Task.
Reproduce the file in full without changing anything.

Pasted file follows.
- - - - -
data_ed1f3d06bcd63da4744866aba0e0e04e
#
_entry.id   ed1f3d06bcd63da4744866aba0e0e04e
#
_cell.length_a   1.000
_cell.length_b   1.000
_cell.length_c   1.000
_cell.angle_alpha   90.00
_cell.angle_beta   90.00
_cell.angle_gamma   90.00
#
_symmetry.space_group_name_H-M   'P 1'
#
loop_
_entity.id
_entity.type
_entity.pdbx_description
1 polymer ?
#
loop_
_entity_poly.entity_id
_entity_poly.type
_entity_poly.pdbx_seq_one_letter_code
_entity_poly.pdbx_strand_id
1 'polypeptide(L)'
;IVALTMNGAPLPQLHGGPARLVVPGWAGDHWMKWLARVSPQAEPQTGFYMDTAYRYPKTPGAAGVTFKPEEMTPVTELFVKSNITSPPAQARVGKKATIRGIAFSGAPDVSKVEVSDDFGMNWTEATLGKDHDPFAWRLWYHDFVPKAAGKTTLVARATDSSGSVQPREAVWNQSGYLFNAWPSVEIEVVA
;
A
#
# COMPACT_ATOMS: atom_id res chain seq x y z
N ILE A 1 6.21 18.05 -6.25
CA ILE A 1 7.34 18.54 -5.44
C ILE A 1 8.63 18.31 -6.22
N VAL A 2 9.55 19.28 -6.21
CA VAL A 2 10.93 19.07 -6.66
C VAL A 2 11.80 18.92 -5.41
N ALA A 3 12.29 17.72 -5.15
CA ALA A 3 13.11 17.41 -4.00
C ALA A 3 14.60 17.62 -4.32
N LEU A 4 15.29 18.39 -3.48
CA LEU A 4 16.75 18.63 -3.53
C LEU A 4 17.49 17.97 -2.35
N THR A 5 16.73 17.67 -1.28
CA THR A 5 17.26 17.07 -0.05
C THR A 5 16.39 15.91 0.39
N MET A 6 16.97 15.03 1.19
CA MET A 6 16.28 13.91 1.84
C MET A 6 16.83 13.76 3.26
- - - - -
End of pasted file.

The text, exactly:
data_ed1f3d06bcd63da4744866aba0e0e04e
#
_entry.id   ed1f3d06bcd63da4744866aba0e0e04e
#
_cell.length_a   1.000
_cell.length_b   1.000
_cell.length_c   1.000
_cell.angle_alpha   90.00
_cell.angle_beta   90.00
_cell.angle_gamma   90.00
#
_symmetry.space_group_name_H-M   'P 1'
#
loop_
_entity.id
_entity.type
_entity.pdbx_description
1 polymer ?
#
loop_
_entity_poly.entity_id
_entity_poly.type
_entity_poly.pdbx_seq_one_letter_code
_entity_poly.pdbx_strand_id
1 'polypeptide(L)'
;IVALTMNGAPLPQLHGGPARLVVPGWAGDHWMKWLARVSPQAEPQTGFYMDTAYRYPKTPGAAGVTFKPEEMTPVTELFVKSNITSPPAQARVGKKATIRGIAFSGAPDVSKVEVSDDFGMNWTEATLGKDHDPFAWRLWYHDFVPKAAGKTTLVARATDSSGSVQPREAVWNQSGYLFNAWPSVEIEVVA
;
A
#
# COMPACT_ATOMS: atom_id res chain seq x y z
N ILE A 1 6.21 18.05 -6.25
CA ILE A 1 7.34 18.54 -5.44
C ILE A 1 8.63 18.31 -6.22
N VAL A 2 9.55 19.28 -6.21
CA VAL A 2 10.93 19.07 -6.66
C VAL A 2 11.80 18.92 -5.41
N ALA A 3 12.29 17.72 -5.15
CA ALA A 3 13.11 17.41 -4.00
C ALA A 3 14.60 17.62 -4.32
N LEU A 4 15.29 18.39 -3.48
CA LEU A 4 16.75 18.63 -3.53
C LEU A 4 17.49 17.97 -2.35
N THR A 5 16.73 17.67 -1.28
CA THR A 5 17.26 17.07 -0.05
C THR A 5 16.39 15.91 0.39
N MET A 6 16.97 15.03 1.19
CA MET A 6 16.28 13.91 1.84
C MET A 6 16.83 13.76 3.26